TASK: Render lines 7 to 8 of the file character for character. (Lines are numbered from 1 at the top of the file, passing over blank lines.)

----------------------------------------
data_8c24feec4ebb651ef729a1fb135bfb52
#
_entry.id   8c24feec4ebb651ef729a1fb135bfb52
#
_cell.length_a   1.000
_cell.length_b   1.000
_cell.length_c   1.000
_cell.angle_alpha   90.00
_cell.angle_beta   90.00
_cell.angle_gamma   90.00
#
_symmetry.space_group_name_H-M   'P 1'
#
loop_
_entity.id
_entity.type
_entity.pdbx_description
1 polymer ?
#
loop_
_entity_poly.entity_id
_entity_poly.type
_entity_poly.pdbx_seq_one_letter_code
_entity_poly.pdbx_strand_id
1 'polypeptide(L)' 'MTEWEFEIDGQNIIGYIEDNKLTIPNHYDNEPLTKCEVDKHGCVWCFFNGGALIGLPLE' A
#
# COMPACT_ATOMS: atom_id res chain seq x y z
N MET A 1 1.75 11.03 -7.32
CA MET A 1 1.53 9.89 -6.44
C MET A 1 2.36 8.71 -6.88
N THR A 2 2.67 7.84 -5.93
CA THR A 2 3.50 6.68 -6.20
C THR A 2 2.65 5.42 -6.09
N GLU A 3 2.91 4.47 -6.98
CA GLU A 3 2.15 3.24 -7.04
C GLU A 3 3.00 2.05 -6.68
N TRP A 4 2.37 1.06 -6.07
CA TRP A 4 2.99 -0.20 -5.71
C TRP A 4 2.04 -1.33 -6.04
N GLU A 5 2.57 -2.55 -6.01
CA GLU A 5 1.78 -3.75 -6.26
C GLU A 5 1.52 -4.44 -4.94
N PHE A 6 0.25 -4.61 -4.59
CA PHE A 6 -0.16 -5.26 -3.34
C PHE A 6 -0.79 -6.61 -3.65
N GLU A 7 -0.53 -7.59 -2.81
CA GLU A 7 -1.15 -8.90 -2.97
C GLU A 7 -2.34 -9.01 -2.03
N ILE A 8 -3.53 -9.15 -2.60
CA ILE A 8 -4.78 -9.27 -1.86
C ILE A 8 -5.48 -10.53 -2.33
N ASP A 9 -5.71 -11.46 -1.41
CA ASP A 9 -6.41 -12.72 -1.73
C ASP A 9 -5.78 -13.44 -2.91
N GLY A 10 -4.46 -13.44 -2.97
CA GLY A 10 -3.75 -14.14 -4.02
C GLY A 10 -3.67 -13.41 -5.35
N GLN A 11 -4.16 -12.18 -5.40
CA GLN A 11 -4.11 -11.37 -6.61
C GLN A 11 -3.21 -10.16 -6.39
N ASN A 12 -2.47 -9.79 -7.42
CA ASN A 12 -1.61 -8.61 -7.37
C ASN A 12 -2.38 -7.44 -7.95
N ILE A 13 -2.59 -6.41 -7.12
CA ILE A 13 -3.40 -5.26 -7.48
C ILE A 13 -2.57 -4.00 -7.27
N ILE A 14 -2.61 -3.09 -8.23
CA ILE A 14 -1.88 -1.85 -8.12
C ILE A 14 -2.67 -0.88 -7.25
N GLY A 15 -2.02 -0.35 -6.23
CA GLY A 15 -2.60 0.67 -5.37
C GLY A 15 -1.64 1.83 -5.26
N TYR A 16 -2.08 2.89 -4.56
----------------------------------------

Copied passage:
_cell.length_c   1.000
_cell.angle_alpha   90.00